Along with increased complaints, the number of staff at OCR today is almost 15 percent below the number from 10 years ago, according to OCR’s report to the president and secretary of education for FY 2013-2014.

In a 2014 press release sent out after UMass’ inclusion on a list of universities under investigation by the Office for Civil Rights, the University said that the 2011 investigation was initiated via a “proactive compliance review” and that UMass was not the subject of a Title IX complaint.

According to a statement from the Chancellor’s office emailed to the campus community on Sept. 22, 2011, the campus was chosen for the review under Title IX by the Boston OCR in part because of its stature as the largest public university in New England, and as a public flagship university.

The Department of Education no longer publicly identifies whether investigations were initiated through a complaint or a compliance review, said a Department of Education spokesperson in an email. The department does not allow spokespeople to be quoted by name.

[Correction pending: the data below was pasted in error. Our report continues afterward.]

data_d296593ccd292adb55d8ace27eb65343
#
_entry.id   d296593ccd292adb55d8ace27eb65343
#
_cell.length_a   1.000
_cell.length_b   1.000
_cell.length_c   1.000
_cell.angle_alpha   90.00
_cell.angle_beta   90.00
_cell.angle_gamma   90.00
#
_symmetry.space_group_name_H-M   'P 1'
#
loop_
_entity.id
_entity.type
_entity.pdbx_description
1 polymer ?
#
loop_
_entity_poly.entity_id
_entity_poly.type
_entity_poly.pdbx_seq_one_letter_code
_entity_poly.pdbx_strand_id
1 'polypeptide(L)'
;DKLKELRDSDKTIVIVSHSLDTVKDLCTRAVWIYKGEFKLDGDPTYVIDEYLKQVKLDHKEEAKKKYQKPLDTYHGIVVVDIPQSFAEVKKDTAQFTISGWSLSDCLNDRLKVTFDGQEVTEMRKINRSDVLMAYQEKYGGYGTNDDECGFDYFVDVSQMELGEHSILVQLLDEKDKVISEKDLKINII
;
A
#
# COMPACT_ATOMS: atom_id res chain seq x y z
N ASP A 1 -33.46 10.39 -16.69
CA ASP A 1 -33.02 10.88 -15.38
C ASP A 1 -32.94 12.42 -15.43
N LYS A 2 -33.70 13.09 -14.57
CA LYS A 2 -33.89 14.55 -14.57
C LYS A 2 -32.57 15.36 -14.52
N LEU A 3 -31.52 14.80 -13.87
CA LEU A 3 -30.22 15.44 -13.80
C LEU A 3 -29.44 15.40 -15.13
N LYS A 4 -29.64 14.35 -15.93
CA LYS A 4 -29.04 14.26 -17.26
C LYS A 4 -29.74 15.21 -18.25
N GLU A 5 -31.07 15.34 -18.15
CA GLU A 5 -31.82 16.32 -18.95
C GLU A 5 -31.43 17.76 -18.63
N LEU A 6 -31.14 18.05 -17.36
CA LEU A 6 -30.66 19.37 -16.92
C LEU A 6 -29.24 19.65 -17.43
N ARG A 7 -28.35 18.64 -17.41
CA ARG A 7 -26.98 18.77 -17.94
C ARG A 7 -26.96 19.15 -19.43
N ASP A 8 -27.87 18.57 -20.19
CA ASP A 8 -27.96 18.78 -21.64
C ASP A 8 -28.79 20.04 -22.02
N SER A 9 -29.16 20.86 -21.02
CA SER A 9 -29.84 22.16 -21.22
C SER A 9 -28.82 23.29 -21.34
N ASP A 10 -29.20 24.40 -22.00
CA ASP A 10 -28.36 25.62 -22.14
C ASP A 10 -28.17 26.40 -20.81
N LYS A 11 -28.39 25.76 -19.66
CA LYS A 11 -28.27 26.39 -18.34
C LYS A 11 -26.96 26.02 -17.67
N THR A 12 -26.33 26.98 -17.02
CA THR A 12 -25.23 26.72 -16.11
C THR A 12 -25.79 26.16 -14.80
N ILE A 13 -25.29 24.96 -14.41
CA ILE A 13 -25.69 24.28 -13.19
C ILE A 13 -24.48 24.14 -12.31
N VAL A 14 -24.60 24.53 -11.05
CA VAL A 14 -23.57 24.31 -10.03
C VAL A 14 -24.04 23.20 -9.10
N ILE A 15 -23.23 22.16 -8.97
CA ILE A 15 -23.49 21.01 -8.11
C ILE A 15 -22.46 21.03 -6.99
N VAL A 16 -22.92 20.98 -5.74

“We found that there was confusion over which was more important – a complaint-driven probe or a compliance review,” the spokesperson said. “They’re both important.”

UMass spokesperson Ed Blaguszewski said in an email that “the case opened on Sept. 24, 2015 by the Office for Civil Rights involves a former student accused of violating the Code of Student Conduct who has filed a complaint alleging that the process leading to a sanction imposed by the University was discriminatory.”

As of March 9, 2016, there are 217 sexual violence investigations at 173 postsecondary institutions, including 15 in Massachusetts.

Title IX coordinator Debora D. Ferreira said in an email that the second investigation is based on a complaint. The first investigation was a compliance review, she said.

Compliance reviews are not random audits of schools; rather, schools are selected based on various sources of information, including statistical data, news reports and information from students, parents, community organizations and advocacy groups, the Department of Education spokesman said in an email.